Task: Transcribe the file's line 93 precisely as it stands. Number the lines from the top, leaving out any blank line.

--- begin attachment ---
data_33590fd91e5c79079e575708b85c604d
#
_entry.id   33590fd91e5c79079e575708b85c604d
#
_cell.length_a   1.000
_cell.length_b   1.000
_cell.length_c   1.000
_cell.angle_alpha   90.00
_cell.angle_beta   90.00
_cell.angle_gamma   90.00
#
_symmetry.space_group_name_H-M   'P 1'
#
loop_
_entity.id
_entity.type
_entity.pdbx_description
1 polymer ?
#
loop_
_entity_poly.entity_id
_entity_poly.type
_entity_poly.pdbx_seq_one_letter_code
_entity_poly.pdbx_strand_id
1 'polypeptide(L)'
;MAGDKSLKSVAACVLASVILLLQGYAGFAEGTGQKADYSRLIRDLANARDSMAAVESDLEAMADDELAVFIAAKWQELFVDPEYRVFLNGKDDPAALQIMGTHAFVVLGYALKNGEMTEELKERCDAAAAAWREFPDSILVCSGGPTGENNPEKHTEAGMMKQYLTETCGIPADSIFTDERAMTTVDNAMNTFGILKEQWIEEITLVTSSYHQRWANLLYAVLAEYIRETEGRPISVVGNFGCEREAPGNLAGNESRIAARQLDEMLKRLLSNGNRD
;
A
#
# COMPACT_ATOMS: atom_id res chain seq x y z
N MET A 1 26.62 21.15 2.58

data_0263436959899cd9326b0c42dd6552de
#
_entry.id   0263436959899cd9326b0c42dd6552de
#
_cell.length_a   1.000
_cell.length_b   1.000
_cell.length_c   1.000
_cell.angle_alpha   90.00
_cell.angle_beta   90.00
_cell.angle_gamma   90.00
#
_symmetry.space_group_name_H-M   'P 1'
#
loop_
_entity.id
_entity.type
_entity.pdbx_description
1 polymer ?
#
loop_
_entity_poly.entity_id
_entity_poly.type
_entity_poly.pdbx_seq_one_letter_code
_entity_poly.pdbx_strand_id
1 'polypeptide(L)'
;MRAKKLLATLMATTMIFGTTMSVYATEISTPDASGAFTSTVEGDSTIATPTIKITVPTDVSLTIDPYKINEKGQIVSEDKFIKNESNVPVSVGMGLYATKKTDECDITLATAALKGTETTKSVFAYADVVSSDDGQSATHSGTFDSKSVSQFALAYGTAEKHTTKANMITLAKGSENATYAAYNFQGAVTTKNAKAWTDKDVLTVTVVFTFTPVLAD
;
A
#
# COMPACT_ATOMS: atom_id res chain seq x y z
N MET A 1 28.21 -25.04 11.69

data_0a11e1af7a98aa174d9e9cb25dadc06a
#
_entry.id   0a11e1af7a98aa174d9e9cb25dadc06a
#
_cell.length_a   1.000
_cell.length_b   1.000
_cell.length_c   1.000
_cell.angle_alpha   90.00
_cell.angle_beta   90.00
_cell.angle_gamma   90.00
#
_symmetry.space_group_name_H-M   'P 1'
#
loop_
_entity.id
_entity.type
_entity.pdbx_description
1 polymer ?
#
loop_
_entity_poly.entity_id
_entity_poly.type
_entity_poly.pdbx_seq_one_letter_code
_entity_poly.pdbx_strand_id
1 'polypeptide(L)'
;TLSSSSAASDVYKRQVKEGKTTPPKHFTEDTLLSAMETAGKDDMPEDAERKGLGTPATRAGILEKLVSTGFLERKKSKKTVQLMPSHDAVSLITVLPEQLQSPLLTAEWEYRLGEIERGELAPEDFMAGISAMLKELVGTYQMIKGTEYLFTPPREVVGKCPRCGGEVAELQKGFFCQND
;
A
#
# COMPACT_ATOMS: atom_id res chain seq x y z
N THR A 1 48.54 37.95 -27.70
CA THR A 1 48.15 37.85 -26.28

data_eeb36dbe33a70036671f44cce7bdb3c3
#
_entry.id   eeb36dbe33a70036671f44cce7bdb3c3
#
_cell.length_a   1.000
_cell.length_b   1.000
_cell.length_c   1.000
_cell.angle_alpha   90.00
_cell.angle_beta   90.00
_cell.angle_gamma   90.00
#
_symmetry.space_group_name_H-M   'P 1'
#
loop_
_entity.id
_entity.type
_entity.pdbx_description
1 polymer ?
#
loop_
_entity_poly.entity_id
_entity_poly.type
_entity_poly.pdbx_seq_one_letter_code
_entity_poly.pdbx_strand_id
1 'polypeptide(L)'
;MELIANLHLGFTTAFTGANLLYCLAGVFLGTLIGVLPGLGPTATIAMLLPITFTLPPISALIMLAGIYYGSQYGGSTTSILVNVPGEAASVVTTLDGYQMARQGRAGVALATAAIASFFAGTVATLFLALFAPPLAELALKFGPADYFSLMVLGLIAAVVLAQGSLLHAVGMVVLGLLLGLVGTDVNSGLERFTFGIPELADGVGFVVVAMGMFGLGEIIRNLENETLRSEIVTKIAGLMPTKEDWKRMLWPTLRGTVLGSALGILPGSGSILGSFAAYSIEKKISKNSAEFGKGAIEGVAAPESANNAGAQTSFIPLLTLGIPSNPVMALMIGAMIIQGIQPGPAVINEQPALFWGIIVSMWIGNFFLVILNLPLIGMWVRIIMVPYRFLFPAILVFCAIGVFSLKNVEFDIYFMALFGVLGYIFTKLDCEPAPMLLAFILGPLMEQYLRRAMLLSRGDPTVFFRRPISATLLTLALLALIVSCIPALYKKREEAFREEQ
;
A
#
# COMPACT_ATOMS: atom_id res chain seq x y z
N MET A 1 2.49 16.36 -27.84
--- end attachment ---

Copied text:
N THR A 1 48.54 37.95 -27.70